So are we aware yet?

Not quite, there is still an awareness gap, a knowledge gap, stigma and fear of this disease doesn’t help us when we are worried about our memory to step forward and seek help.

Please show your support in any of the following ways:

  1. Join Alzheimer Scotland
  2. Become a Dementia Friend
  3. Sign up to Dementia Research at
  4. Do Dementia Informed and/or Skilled through Learnpro

And a final plea from me to do something good for yourself — get a Power of Attorney!

Julie Garton, Alzheimer Scotland, Dementia Nurse Consultant –

Follow me on Twitter @gartju27

Helen Moores-Poole, Speech and Language Therapist, IDEAS Team

Garton 5


24 hour Dementia Helpline

Freephone 0808 808 3000

Making sure nobody faces dementia alone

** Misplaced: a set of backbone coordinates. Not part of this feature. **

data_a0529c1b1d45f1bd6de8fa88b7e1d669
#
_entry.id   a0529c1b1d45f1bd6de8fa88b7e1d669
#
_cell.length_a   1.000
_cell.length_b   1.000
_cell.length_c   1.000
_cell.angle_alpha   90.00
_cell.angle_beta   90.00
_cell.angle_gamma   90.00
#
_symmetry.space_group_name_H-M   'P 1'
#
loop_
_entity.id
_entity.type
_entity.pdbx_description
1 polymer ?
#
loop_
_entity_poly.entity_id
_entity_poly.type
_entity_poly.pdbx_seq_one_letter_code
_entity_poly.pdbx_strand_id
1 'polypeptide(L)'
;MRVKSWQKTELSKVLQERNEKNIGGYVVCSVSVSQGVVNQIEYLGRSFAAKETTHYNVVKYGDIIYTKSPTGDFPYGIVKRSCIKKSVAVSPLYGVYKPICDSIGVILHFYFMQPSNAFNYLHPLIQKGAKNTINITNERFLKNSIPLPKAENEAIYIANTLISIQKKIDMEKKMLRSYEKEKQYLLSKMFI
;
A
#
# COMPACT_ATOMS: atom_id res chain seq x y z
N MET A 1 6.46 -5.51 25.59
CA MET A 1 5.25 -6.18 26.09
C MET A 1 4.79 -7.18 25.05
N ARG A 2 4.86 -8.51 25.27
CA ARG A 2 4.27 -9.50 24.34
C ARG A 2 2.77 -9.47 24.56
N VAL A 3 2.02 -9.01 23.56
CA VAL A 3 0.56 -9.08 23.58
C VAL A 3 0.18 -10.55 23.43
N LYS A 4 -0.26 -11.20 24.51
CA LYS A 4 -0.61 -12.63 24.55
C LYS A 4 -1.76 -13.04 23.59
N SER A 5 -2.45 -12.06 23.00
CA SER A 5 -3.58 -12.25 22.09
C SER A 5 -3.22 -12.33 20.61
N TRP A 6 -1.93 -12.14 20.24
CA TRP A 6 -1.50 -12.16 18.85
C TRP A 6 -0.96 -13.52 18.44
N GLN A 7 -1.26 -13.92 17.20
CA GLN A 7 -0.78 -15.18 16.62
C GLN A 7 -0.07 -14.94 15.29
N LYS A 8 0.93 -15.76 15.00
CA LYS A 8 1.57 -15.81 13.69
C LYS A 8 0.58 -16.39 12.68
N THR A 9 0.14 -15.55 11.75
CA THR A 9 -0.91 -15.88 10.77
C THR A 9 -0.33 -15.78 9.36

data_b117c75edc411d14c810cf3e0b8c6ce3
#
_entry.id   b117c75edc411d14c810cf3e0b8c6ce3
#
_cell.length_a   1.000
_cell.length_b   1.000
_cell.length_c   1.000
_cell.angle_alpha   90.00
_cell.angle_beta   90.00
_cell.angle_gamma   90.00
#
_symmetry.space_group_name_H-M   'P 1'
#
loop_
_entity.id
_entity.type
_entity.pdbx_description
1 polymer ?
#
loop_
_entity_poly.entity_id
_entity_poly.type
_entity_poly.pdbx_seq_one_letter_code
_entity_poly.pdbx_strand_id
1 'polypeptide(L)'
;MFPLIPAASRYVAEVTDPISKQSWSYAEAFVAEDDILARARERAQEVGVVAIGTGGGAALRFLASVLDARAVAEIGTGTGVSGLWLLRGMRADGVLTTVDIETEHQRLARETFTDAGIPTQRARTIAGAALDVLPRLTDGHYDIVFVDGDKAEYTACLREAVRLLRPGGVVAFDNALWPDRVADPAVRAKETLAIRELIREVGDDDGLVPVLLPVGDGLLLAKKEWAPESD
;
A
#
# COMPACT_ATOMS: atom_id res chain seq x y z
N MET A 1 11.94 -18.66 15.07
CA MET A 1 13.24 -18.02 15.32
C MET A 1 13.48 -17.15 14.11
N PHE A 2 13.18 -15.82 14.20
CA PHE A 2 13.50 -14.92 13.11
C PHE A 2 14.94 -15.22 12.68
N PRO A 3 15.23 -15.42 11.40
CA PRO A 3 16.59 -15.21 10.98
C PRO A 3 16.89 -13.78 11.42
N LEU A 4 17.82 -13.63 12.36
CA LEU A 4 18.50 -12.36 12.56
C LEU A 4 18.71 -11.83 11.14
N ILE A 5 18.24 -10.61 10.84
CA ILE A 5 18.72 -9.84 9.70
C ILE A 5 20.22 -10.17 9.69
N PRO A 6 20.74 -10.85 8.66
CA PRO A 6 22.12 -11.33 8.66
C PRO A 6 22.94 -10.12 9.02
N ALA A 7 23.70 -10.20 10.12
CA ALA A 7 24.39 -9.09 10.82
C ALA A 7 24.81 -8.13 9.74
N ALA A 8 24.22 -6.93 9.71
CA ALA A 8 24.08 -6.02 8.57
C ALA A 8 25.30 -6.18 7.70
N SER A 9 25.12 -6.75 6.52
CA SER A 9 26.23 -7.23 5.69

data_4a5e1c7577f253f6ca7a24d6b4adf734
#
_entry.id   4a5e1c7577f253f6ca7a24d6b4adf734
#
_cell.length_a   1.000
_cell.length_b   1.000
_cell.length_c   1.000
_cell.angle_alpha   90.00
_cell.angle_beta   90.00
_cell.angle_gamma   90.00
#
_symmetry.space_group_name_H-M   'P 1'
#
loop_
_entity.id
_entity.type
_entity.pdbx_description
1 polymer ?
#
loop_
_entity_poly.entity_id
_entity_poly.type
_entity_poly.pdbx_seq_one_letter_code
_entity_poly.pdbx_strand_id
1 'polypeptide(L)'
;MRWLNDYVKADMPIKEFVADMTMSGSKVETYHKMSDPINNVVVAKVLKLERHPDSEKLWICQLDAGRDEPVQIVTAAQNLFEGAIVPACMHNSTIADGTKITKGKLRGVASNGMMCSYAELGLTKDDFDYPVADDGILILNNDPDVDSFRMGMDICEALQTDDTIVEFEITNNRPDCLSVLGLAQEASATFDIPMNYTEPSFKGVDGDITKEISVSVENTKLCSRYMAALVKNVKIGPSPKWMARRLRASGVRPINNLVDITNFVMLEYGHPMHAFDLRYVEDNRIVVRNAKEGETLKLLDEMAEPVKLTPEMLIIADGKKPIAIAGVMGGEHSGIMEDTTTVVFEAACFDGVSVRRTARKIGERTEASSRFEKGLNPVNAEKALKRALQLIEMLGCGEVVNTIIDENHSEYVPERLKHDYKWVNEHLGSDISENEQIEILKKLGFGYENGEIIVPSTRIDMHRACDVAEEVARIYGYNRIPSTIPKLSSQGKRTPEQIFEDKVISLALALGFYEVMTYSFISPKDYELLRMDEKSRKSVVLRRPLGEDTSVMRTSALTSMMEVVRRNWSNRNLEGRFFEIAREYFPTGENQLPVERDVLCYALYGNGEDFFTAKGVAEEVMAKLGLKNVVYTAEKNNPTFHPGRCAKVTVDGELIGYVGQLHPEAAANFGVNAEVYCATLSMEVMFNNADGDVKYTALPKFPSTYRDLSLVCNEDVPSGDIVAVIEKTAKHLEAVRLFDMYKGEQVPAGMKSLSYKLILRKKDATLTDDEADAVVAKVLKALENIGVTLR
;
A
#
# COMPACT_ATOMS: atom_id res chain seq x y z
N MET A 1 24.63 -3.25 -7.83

Julie Garton is an Alzheimer Scotland Dementia Nurse Consultant for NHS Dumfries and Galloway





Hiding in Plain Sight by Laura Shanahan

Have you noticed that your mum’s wedding ring is looser? Has your father started using a tighter notch on his belt? Do your clothes feel baggy? Are your dentures rattling? Why doesn’t your sister have as much energy? Has granddad been sleeping more? Think… could it be malnutrition? It was my granny Eileen, could it be yours?

Laura S 1People develop malnutrition (undernutrition) as a consequence of various physiological, psychological, socioeconomic and institutional factors such as COPD, Dementia, IBD, Depression, substance abuse and poverty. Malnutrition has serious consequences for a person’s quality of life if unidentified and untreated.